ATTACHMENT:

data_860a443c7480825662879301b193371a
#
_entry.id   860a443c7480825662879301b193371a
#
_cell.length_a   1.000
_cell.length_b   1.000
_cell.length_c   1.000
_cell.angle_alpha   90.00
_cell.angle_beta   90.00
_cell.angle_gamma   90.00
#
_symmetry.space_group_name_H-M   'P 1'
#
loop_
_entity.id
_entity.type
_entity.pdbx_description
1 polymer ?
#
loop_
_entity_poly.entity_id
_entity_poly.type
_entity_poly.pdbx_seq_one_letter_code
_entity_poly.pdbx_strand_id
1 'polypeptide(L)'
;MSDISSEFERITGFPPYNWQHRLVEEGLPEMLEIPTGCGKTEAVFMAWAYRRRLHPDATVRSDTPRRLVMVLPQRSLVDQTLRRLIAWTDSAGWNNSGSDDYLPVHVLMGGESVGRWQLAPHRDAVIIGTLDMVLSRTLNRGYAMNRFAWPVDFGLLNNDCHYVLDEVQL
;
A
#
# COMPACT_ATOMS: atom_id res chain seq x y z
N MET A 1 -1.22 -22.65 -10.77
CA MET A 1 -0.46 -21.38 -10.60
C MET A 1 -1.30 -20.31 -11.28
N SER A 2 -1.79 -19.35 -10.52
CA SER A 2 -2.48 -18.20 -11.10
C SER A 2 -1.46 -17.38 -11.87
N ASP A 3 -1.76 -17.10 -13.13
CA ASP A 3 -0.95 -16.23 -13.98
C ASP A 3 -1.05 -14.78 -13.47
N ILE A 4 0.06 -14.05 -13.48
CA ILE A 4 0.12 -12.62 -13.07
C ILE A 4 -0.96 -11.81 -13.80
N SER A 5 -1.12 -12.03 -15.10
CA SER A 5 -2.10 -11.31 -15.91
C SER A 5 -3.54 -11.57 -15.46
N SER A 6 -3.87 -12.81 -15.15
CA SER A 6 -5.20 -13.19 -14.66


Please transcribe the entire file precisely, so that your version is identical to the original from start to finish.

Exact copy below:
data_860a443c7480825662879301b193371a
#
_entry.id   860a443c7480825662879301b193371a
#
_cell.length_a   1.000
_cell.length_b   1.000
_cell.length_c   1.000
_cell.angle_alpha   90.00
_cell.angle_beta   90.00
_cell.angle_gamma   90.00
#
_symmetry.space_group_name_H-M   'P 1'
#
loop_
_entity.id
_entity.type
_entity.pdbx_description
1 polymer ?
#
loop_
_entity_poly.entity_id
_entity_poly.type
_entity_poly.pdbx_seq_one_letter_code
_entity_poly.pdbx_strand_id
1 'polypeptide(L)'
;MSDISSEFERITGFPPYNWQHRLVEEGLPEMLEIPTGCGKTEAVFMAWAYRRRLHPDATVRSDTPRRLVMVLPQRSLVDQTLRRLIAWTDSAGWNNSGSDDYLPVHVLMGGESVGRWQLAPHRDAVIIGTLDMVLSRTLNRGYAMNRFAWPVDFGLLNNDCHYVLDEVQL
;
A
#
# COMPACT_ATOMS: atom_id res chain seq x y z
N MET A 1 -1.22 -22.65 -10.77
CA MET A 1 -0.46 -21.38 -10.60
C MET A 1 -1.30 -20.31 -11.28
N SER A 2 -1.79 -19.35 -10.52
CA SER A 2 -2.48 -18.20 -11.10
C SER A 2 -1.46 -17.38 -11.87
N ASP A 3 -1.76 -17.10 -13.13
CA ASP A 3 -0.95 -16.23 -13.98
C ASP A 3 -1.05 -14.78 -13.47
N ILE A 4 0.06 -14.05 -13.48
CA ILE A 4 0.12 -12.62 -13.07
C ILE A 4 -0.96 -11.81 -13.80
N SER A 5 -1.12 -12.03 -15.10
CA SER A 5 -2.10 -11.31 -15.91
C SER A 5 -3.54 -11.57 -15.46
N SER A 6 -3.87 -12.81 -15.15
CA SER A 6 -5.20 -13.19 -14.66